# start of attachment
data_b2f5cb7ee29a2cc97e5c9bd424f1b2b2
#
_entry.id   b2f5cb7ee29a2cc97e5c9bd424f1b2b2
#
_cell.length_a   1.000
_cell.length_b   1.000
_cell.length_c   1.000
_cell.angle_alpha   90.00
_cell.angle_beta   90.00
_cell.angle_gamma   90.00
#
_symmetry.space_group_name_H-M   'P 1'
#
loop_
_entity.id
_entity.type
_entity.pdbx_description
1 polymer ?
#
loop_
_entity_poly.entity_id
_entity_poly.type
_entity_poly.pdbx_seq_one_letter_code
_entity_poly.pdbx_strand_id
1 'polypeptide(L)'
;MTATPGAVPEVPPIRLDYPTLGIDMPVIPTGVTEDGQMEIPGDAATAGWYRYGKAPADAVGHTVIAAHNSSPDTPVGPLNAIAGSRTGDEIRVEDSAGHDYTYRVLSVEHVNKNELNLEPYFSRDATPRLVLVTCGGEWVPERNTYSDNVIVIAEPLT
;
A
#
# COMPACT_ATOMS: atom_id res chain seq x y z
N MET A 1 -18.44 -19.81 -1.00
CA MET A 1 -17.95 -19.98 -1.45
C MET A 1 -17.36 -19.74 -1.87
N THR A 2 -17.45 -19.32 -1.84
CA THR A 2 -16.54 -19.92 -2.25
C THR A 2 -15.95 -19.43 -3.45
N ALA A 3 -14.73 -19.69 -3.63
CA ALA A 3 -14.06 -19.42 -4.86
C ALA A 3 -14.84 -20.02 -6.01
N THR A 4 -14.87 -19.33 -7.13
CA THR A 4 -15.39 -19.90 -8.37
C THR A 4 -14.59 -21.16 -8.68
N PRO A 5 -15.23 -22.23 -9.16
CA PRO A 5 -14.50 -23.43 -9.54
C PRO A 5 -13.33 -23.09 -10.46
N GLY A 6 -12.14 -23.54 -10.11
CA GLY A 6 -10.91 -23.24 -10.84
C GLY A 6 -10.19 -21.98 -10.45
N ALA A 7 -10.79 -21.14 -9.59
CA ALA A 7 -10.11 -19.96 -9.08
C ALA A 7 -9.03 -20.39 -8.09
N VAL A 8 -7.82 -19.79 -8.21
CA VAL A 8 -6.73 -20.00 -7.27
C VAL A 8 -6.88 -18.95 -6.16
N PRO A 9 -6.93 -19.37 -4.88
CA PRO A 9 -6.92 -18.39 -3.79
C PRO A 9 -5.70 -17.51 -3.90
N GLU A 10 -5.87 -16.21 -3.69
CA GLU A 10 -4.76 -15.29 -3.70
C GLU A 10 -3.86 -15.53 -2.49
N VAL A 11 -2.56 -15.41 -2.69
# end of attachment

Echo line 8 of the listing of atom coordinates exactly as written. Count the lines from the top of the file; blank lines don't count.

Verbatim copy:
_cell.angle_alpha   90.00